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Melanie Wilke, Nikos K. Logothetis, David A. Leopold; Temporal dynamics of generalized flash suppression in V4. Journal of Vision 2005;5(8):13. doi: https://doi.org/10.1167/5.8.13.
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© ARVO (1962-2015); The Authors (2016-present)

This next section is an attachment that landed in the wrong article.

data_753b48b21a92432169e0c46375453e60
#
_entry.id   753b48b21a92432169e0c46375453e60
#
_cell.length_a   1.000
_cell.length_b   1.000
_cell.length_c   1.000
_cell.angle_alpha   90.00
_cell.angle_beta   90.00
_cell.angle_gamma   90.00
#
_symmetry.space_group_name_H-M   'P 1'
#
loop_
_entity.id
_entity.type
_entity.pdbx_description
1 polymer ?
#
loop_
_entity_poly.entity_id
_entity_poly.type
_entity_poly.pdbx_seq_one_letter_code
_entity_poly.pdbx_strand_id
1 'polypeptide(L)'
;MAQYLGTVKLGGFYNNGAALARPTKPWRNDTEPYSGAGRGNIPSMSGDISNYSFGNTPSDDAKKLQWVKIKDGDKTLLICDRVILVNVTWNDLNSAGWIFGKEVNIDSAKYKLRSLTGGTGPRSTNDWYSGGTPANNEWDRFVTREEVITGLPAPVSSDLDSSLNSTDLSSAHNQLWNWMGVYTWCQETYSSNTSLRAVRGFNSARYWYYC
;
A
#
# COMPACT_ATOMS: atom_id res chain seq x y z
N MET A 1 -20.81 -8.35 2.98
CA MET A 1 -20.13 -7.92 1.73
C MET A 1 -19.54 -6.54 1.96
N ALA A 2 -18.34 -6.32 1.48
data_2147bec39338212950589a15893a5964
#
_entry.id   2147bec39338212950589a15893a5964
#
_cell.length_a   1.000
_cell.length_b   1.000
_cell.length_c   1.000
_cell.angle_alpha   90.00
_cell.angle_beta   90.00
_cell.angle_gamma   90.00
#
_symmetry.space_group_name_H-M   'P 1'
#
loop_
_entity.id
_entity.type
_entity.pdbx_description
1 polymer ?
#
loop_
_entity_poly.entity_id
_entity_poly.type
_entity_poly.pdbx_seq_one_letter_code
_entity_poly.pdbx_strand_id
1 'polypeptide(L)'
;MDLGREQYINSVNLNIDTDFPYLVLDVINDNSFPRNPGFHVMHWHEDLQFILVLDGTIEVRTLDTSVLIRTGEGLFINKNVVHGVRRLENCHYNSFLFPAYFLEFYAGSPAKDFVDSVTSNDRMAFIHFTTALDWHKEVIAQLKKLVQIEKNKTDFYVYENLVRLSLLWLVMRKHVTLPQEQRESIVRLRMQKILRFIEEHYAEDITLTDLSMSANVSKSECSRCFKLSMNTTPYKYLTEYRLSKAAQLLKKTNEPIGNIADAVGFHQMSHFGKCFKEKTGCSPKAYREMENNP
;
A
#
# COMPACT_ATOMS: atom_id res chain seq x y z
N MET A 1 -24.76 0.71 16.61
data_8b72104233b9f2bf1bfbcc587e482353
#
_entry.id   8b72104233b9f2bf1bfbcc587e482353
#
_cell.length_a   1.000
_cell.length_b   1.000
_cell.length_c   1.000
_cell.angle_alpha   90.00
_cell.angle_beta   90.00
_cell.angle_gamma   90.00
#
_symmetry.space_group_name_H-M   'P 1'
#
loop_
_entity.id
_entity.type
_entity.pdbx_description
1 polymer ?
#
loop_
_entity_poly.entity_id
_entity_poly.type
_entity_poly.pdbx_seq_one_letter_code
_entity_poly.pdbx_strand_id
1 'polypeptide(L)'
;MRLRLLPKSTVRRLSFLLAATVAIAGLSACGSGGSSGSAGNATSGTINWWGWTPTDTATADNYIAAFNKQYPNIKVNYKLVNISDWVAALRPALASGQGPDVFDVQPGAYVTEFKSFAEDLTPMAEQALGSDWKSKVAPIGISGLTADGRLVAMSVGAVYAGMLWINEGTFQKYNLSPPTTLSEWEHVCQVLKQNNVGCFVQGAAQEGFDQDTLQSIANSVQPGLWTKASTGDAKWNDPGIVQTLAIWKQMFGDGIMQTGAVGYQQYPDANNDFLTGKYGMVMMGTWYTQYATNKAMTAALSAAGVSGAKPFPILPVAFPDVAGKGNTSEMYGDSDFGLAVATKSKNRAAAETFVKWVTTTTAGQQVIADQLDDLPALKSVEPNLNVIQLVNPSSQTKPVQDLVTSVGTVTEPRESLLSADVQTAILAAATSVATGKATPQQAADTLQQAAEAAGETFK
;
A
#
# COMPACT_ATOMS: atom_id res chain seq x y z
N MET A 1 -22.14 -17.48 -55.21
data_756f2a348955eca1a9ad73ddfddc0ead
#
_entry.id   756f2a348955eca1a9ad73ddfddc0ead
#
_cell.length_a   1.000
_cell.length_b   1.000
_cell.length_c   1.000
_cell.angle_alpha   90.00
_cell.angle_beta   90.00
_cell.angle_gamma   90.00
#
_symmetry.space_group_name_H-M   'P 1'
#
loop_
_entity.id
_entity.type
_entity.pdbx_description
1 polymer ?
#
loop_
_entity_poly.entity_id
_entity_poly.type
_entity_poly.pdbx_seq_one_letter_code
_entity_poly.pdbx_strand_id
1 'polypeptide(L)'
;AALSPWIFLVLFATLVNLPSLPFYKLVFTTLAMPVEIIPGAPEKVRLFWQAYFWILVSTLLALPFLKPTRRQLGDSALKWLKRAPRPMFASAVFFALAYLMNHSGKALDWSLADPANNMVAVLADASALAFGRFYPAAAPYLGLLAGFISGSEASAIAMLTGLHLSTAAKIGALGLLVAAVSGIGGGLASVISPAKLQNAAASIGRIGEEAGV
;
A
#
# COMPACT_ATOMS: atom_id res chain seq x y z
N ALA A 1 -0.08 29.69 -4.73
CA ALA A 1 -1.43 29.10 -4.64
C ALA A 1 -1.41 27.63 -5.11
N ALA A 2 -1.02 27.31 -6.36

A wide range of salient visual stimuli can be made to suddenly disappear from view following the onset of a large surrounding pattern (generalized flash suppression, GFS, Wilke et al (2003)). The interaction of two factors has previously been found to maximize the probability of perceptual suppression in the context of GFS: some kind of interocular interaction other than spatial conflict, combined with the introduction of approximately a second temporal delay between target and surround onset (stimulus onset asynchrony, SOA). In the present study we examined the neurophysiological basis of this observation by means of multielectrode recordings in area V4 of awake monkeys. Specifically, we were interested in whether the increased probability of perceptual target suppression with longer SOAs could be explained by a decay in the firing rate of neuronal populations responding to the target. To test this, we systematically varied the time between target and surround onset between 0 ms (simultaneous onset) and 1400 ms under different ocular configurations. By subtracting neuronal activity in ‘target only’ trials from ‘target + surround’ trials for a given SOA, we found significant neuronal suppression only with the SOA times that reliably led to perceptual disappearance. Further matching perception, maximal attenuation occurred at a mean latency of about 130 ms to 200 ms after surround onset - approximating the previously measured latency to subjective disappearance in GFS. Moreover, optimal suppression was achieved with incongruent ocular target/surround configurations. These data suggest that response modulations in area V4 are closely related to perception during GFS, and that neural adaptation cannot alone account for the all-or none perceptual disappearance of the target.
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